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The challenges of learning in the internet age

By Peter Nowak, CBCNews.ca

A first-year computer engineering student at Ryerson is in serious hot water for running a Facebook group that the university says helped him cheat at chemistry. The student, Chris Avenir, is defending himself by saying the Facebook operation was merely an online study group, no different from ones that exist and meet offline. Avenir is facing an expulsion hearing on Tuesday and the issue is sure to get a lot of attention, because it raises a number of questions about how the internet is issued by students.

Both sides have a point. The university argues that homework questions in the chemistry class were to be done independently, so any sort of collaboration to find answers online constitutes cheating. Avenir argues that if that's the case, then the tutoring and mentoring programs the university runs are also cheating. Touché.

The bigger issue revolves around the challenges faced by schools in the internet age. Cheating has been around for as long as learning has (cavemen children probably chiseled answers to questions onto small granite slabs, which they would then sneak into exams hidden in their fur togas), but it's probably never been easier to do it.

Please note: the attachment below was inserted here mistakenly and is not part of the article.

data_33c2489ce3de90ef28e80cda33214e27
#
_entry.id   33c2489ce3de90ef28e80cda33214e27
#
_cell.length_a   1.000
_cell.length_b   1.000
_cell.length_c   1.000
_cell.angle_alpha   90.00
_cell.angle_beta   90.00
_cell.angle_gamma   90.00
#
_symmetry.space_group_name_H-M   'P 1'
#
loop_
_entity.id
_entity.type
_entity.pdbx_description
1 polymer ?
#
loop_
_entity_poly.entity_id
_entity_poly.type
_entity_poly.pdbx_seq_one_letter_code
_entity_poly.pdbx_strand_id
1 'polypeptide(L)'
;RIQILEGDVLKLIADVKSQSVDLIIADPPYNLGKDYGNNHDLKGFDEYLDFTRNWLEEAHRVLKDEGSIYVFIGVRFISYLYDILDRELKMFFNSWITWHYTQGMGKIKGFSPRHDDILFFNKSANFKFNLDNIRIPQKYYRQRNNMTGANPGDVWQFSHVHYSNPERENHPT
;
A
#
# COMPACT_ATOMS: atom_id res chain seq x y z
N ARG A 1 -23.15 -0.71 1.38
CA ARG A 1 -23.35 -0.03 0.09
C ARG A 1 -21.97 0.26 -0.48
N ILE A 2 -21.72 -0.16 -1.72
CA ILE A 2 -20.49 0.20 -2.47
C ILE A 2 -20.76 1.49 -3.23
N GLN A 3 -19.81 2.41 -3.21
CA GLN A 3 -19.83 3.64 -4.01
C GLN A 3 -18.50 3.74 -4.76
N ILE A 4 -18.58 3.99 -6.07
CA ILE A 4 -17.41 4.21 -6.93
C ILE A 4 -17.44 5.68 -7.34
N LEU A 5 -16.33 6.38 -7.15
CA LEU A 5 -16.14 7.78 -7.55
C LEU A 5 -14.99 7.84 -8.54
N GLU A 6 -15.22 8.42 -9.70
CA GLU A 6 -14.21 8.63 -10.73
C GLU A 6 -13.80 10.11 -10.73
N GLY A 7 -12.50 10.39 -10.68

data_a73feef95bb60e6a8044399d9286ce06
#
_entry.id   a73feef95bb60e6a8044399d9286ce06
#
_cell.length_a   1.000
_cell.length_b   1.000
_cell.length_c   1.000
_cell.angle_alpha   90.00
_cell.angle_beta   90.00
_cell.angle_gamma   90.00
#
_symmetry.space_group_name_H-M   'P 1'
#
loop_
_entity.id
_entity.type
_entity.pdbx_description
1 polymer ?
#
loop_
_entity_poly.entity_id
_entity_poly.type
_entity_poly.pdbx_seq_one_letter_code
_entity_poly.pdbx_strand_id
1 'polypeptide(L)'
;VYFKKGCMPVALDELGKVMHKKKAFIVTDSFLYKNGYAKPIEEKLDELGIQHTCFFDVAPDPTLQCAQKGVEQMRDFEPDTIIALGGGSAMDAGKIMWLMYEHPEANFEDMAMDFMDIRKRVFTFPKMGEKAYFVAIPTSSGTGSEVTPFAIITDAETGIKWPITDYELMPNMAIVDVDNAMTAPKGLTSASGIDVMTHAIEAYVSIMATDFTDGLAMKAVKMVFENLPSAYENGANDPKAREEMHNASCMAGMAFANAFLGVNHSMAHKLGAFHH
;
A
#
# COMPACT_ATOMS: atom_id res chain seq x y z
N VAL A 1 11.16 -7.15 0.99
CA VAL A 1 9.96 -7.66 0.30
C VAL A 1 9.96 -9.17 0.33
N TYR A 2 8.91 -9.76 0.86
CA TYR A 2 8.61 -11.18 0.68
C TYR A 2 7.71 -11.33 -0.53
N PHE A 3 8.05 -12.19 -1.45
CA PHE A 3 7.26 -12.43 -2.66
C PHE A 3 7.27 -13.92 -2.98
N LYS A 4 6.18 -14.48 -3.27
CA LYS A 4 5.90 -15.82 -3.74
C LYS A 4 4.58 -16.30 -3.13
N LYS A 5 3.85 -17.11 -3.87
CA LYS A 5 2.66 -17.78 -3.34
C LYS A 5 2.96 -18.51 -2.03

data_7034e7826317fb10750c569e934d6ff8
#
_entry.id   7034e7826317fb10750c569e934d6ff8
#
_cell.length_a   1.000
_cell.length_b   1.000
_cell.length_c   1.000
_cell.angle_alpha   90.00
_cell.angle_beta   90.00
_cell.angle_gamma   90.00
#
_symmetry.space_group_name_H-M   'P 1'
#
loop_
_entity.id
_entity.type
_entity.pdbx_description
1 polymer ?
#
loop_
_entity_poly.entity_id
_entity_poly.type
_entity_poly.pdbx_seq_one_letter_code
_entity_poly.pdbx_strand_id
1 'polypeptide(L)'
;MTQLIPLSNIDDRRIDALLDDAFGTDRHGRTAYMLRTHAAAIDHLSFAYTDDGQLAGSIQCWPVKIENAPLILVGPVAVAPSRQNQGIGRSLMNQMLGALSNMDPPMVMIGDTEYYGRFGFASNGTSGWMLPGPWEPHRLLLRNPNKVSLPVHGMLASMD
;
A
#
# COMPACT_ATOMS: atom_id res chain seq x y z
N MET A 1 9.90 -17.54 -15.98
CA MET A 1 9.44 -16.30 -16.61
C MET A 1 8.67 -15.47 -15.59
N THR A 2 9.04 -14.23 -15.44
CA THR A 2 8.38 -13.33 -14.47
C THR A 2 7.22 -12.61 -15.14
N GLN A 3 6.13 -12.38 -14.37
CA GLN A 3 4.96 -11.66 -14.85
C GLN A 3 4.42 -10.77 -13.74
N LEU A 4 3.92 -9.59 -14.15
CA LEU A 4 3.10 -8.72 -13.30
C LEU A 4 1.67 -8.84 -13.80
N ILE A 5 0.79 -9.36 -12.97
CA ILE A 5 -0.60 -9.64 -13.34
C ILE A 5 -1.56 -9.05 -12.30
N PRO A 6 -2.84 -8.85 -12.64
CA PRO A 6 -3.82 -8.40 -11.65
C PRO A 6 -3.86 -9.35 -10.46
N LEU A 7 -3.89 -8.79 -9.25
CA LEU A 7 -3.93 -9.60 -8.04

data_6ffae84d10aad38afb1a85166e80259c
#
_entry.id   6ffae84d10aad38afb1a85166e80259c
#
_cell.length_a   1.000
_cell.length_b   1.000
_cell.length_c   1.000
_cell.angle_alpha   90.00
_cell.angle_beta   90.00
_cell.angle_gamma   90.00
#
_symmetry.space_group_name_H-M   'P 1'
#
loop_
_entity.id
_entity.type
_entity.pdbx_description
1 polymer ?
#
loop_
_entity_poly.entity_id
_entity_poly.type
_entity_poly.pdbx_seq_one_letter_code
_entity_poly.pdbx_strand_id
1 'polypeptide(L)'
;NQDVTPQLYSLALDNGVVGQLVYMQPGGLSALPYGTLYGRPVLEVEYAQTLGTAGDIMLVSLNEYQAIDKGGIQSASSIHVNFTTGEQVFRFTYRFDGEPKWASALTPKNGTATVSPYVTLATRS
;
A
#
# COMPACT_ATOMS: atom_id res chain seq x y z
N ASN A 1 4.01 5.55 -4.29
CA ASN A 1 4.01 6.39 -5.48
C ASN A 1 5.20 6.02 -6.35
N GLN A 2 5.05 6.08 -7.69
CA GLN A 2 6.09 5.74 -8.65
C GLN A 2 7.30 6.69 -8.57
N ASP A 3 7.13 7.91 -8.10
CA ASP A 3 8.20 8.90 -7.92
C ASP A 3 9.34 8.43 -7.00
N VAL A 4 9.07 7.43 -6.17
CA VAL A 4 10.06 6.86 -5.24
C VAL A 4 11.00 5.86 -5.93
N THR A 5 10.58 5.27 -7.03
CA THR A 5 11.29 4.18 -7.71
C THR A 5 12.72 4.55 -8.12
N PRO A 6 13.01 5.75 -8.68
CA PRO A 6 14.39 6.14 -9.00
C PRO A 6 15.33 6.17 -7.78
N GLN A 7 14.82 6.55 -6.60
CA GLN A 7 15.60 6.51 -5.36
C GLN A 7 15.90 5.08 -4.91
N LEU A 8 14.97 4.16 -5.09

Sure, essay-writing services and other cheating methods were available well before the internet but with social networking and file-sharing, students now can get just about any question answered or assignment written instantaneously, and for free. How do schools keep students from taking the easy way out? And on the other side of things, when does a student cross the line from doing legitimate research online to cheating?

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